In this new book, Julie Cross examines the intricacies of textual humor in contemporary junior literature, using the tools of literary criticism and humor theory. Cross investigates the dialectical paradoxes of humor and debunks the common belief in oppositional binaries of ‘simple’ versus ‘complex’ humor. The varied combinations of so-called high and low forms of humor within junior texts for young readers, who are at such a crucial stage of their reading and social development, provide a valuable commentary upon the culture and values of contemporary western society, making the book of considerable interest to scholars of both children’s literature and childhood studies.

Cross explores the ways in which the changing content, forms and functions of the many varied combinations of humor in junior texts, including the Lemony Snickett series, reveal societal attitudes towards young children and childhood. The new compounds of seemingly paradoxical high and low forms of humor, in texts for developing readers from the 1960s onwards, reflect and contribute to contemporary society’s hesitant and uneven acceptance of the emergent paradigm of children’s rights, abilities, participation and empowerment. Cross identifies four types of potentially subversive/transgressive humor which have emerged since the 1960s which, coupled with the three main theories of humor – relief, superiority and incongruity theories – enables a long-overdue charting of developments in humor within junior texts. Cross also argues that the gradual increase in the compounding of the simple and the complex provide opportunities for young readers to play with ambiguous, complicated ideas, helping them embrace the complexities and contradictions of contemporary life.

#1 Letters to Nowhere, an Amazon #1 Bestseller in teen sports fiction!
#2 Return to Sender
#3 Return to You

IMPORTANT! Note from the author —Karen and Jordan's story will continue in shorter installments with more frequent releases. If you haven't already, please check out the full length novel, LETTERS TO NOWHERE to read how the story began.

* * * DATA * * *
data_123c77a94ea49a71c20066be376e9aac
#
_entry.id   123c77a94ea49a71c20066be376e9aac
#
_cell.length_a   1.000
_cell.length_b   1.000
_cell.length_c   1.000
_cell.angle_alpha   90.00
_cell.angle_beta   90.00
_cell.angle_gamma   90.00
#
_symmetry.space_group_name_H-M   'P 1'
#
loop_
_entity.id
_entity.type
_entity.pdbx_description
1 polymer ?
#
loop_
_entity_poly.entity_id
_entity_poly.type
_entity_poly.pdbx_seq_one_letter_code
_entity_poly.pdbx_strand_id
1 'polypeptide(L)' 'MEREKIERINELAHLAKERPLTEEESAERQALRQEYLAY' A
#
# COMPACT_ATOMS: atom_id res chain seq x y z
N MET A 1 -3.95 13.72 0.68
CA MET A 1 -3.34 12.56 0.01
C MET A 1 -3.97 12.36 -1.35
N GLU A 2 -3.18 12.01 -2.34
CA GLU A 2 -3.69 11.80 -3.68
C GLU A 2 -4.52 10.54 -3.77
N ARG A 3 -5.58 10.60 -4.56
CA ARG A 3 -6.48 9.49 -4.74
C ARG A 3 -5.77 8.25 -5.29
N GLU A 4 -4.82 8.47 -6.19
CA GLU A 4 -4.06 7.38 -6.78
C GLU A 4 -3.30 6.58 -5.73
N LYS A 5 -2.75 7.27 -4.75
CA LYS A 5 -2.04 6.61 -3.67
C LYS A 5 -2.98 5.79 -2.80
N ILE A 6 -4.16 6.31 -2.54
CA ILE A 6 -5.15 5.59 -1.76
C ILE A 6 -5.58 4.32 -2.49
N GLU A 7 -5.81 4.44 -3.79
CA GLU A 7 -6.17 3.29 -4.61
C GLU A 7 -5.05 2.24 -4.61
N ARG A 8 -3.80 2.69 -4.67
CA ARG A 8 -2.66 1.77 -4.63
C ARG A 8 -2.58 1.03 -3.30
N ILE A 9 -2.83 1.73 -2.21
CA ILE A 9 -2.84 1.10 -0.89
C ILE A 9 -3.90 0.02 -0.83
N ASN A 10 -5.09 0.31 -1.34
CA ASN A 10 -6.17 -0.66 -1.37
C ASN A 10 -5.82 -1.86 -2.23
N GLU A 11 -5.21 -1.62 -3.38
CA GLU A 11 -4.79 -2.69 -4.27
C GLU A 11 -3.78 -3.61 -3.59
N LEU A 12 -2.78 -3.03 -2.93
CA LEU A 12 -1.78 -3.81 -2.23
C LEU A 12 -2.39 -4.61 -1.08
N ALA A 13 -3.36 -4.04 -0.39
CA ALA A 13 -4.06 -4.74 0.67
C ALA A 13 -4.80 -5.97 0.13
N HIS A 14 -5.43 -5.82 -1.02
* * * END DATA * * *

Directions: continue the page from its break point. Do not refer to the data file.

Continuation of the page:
ABOUT RETURN TO YOU (Letters to Nowhere Volume 3)

How many dreams can you chase at once?

Even with bad boy, TJ, disrupting their morning workouts, Karen and Stevie’s daily battles with each other are sure to bring both of them closer to a national title at next month’s championships. It’s the kind of feud that creates winning results.
Until a fall from the uneven bars shakes Karen’s rock-solid confidence. Not only does she balk every time she so much as attempts a routine, she’s also facing all this without much support from Jordan. After receiving some bad news, Jordan’s reluctance to listen to reason causes Karen so much frustration she begins to avoid him, needing space to deal with her own issues. He needs someone to force him to make the right choice, he needs his dad to intervene and Karen knows this, but is torn between her loyalty to Jordan and her concern for her coach’s son. Even though both paths lead to the same person—Jordan—it feels like she’s choosing between two different people.
And then there’s the growing tension between TJ and Stevie. They’re obviously on the verge of either ripping each other’s heads off or ripping each other’s clothes off. It’s hard for either Jordan or Karen to tell where those two are headed. Tension is building from every possible outlet and there’s bound to be an explosion of some kind in the very near future.